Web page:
Commenting on the most effective approaches to teaching the arts, Gardner emphatically stated that a once a year visit does not impact on students’ lives. “Ninety percent of Americans have the one fifth grade visit to the museum of fine arts. But for an arts and music program to truly be effective, visits must occur on an ongoing basis, in addition to the need for preparing students prior to visiting with a debriefing afterward. It is crucial to introduce concepts and materials to the students before they view a program so that their final exposure to the arts is climactic. Of equal importance is following up with numerous experiences in the weeks after the program.”

I asked Gardner about his opinion of the tests recently implemented in New York City to decide whether fifth graders should be promoted or held back. He responded, “We know from the experiences in Chicago that children do not benefit from being held back. In fact, they may opt out of the public school system by dropping out. The way to raise test scores would be to eliminate the dropouts and test only the ones that remain. The mayor and the chancellor of NYC schools are ignoring the experiences in the Chicago public schools. The direction we should be going in is to provide individualized programs for all of our students.”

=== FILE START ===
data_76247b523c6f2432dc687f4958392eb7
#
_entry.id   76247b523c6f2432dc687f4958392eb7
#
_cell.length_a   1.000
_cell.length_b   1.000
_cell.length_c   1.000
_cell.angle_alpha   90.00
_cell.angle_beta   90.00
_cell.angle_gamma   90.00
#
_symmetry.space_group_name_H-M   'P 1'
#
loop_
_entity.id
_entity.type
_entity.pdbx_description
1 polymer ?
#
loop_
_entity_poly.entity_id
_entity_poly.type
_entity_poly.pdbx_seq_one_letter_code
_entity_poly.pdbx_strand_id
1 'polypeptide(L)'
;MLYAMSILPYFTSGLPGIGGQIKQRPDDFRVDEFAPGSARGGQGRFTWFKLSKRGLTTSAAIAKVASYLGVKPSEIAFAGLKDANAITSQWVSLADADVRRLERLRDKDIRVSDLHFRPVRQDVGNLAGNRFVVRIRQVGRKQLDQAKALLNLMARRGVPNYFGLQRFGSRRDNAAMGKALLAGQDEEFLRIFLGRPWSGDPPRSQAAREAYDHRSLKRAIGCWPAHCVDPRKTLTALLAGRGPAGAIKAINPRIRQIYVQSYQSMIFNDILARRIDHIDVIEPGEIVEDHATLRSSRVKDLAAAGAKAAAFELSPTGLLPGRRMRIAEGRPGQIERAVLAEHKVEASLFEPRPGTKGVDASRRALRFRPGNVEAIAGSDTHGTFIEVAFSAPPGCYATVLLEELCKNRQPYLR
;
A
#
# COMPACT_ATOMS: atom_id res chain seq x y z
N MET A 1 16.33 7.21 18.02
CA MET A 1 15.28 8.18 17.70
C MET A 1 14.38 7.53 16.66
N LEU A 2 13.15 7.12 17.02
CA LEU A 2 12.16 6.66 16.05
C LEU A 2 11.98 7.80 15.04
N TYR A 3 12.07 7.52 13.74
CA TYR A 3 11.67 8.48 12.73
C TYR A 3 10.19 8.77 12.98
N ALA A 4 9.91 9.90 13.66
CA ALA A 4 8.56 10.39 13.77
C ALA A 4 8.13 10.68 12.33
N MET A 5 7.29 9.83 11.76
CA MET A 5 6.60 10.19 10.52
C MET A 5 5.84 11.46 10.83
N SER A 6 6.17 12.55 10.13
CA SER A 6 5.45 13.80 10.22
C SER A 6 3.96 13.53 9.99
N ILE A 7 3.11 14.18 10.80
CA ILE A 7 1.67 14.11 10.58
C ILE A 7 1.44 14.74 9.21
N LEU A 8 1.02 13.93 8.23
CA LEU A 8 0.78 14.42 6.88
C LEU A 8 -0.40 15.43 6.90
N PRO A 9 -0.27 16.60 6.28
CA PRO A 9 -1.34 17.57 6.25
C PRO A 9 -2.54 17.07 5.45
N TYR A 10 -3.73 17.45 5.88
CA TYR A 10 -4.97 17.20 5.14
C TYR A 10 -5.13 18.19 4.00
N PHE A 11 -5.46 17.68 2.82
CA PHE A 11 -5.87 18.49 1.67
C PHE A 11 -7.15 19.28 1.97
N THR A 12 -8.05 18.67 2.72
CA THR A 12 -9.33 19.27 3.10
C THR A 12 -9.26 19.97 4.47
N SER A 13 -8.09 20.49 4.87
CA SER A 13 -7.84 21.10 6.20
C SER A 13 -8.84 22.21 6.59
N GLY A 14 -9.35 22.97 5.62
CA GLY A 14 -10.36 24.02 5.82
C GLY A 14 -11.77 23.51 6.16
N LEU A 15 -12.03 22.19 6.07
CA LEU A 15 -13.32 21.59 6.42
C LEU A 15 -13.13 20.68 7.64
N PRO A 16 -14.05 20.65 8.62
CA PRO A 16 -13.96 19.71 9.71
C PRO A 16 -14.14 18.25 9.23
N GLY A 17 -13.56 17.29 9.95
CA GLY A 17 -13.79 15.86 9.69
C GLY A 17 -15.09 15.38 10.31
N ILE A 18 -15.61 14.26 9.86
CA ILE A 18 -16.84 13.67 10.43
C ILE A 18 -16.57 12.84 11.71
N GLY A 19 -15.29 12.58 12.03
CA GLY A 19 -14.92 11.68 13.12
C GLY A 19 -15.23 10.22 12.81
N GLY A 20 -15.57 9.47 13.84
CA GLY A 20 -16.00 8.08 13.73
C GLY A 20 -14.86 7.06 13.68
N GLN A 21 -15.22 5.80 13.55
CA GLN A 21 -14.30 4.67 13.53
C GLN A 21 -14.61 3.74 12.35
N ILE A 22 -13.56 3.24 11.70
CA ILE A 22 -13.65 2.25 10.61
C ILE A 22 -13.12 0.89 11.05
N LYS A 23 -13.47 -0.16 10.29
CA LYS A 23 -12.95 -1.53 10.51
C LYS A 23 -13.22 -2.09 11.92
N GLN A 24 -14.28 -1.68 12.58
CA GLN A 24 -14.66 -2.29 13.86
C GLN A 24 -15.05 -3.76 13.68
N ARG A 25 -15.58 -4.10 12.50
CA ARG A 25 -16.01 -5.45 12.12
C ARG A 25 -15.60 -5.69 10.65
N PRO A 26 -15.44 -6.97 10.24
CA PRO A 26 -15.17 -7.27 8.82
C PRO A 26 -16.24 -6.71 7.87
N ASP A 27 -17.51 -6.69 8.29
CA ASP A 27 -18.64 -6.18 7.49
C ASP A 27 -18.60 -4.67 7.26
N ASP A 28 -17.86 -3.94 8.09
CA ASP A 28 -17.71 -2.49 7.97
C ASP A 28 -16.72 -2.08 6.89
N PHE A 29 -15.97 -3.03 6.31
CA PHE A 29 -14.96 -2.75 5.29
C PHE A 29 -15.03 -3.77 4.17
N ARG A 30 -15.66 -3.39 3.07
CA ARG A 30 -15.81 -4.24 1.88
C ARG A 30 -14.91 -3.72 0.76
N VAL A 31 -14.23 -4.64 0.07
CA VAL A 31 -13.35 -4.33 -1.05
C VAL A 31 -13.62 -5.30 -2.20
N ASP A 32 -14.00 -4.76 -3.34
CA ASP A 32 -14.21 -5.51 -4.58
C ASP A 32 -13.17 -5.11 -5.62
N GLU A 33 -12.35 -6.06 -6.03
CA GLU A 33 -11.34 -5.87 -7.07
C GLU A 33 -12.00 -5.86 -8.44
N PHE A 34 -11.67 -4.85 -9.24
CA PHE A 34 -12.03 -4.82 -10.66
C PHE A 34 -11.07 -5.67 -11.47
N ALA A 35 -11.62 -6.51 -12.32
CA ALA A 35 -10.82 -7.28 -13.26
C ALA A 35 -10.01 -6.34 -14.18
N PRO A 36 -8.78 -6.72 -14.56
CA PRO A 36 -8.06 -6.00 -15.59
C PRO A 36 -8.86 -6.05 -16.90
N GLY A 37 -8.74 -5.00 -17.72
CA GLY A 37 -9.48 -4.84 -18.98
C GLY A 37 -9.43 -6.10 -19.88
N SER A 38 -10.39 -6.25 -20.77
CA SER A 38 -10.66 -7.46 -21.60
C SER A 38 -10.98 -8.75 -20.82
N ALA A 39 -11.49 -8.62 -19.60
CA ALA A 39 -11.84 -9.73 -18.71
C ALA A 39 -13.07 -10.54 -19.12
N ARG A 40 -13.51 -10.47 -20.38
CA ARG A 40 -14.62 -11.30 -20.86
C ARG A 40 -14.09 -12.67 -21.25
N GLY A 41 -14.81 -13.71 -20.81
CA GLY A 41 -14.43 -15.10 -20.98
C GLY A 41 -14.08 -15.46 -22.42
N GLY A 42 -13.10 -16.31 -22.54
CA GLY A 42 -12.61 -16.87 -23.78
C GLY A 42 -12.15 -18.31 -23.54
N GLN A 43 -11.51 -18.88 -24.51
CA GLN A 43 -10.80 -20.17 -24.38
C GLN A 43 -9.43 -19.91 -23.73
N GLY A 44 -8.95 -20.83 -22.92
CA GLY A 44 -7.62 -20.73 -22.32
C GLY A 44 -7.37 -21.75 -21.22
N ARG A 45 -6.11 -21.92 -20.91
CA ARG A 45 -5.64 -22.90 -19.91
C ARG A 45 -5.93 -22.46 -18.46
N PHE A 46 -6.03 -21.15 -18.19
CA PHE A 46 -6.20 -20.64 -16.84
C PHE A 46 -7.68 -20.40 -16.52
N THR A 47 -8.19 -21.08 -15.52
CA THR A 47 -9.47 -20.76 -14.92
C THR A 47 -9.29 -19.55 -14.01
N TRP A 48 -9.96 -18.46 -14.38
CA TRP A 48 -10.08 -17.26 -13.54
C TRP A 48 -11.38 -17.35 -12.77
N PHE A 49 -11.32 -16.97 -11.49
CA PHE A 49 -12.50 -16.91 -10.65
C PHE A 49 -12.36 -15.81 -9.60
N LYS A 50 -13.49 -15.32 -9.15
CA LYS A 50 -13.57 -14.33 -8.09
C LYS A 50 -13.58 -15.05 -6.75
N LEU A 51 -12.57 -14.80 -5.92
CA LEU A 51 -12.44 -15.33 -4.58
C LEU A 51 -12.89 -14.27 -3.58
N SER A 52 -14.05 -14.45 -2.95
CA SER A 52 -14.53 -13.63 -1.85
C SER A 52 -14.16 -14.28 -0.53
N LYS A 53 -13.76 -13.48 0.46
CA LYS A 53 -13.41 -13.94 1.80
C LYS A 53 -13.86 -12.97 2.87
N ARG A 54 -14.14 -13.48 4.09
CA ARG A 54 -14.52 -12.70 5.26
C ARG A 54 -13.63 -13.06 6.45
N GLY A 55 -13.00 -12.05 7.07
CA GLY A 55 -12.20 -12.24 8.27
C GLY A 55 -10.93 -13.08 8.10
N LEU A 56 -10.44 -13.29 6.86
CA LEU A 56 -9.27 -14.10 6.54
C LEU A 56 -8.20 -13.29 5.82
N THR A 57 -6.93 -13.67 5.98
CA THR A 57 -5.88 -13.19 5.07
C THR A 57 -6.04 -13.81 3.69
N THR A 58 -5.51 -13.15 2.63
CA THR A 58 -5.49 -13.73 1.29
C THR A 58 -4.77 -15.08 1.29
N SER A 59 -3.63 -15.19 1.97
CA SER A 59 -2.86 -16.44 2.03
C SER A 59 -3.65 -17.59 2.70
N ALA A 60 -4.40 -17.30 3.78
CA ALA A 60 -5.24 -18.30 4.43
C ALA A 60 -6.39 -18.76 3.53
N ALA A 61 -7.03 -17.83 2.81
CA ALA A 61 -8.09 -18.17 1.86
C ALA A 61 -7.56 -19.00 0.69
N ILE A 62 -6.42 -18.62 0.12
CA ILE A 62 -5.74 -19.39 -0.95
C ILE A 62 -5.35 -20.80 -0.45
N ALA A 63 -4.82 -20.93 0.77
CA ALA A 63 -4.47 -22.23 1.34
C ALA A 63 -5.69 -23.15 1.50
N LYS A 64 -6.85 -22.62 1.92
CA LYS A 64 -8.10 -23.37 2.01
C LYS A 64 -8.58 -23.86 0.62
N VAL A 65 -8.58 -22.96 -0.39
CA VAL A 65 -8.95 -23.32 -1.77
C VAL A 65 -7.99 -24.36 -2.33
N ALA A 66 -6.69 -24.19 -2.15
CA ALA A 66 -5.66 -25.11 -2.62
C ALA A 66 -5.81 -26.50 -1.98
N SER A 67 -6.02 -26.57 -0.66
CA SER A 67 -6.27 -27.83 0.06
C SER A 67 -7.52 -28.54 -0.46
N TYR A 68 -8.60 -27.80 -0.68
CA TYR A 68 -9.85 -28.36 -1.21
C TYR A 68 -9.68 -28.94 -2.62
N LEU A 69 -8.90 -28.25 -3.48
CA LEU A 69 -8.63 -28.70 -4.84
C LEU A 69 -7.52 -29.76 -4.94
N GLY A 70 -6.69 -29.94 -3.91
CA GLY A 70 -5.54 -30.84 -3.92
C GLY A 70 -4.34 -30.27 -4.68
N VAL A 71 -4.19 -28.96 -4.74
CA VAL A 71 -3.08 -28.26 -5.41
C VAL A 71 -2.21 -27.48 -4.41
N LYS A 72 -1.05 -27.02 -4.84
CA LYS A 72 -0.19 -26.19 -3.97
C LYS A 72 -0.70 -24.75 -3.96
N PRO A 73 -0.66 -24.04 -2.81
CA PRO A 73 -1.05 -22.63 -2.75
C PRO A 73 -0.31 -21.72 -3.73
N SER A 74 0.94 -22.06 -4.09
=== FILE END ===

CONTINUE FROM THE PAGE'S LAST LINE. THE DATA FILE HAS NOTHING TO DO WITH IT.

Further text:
Gardner’s major work for the past several years has focused on examining successful professionals and their decision-making: whether they do what’s right rather than what’s expedient. His co-authored book, Making Good (2004) describes young professionals who would like to carry out work that is both excellent and ethical. Yet, determined to succeed, many feel they can’t afford to behave in an ethical manner, instead deferring such conduct to a time after success has been achieved. Gardner and his student Jessica Sara Benjamin found that one of the reasons might be the decline of community leaders which they called “trustees.” During the summer of 2004, they carried out a pilot project to investigate how contemporary citizens view trusteeship. [Trustees are defined as individuals who have earned the right to advise on consequential decisions for the rest of the society.] The pilot study revealed fascinating choices of trustees including Tom Brokaw, Thomas Friedman, Jimmy Carter, Ralph Nader, Bill Gates, Oprah Winfrey and Pope John Paul II, among others.

Gardner’s own personal choices of trustees include Jimmy Carter, Bill Gates, George Soros, Paul Farmer, and John Gardner (no relation), who headed the Carnegie Corporation and was a true public servant. When I asked Professor Gardner who his mentors were, Jerome Bruner headed the list. “I worked for him in 1965 on the fifth grade curriculum. He was not only a mentor, but also a role model. He is now teaching the role of narrative at NYU law school.”

At the close of the interview, I couldn’t help but think of the students fortunate enough to study with Professor Gardner and count him as mentor. We may indeed count him as our choice of trustee of the 21st century.#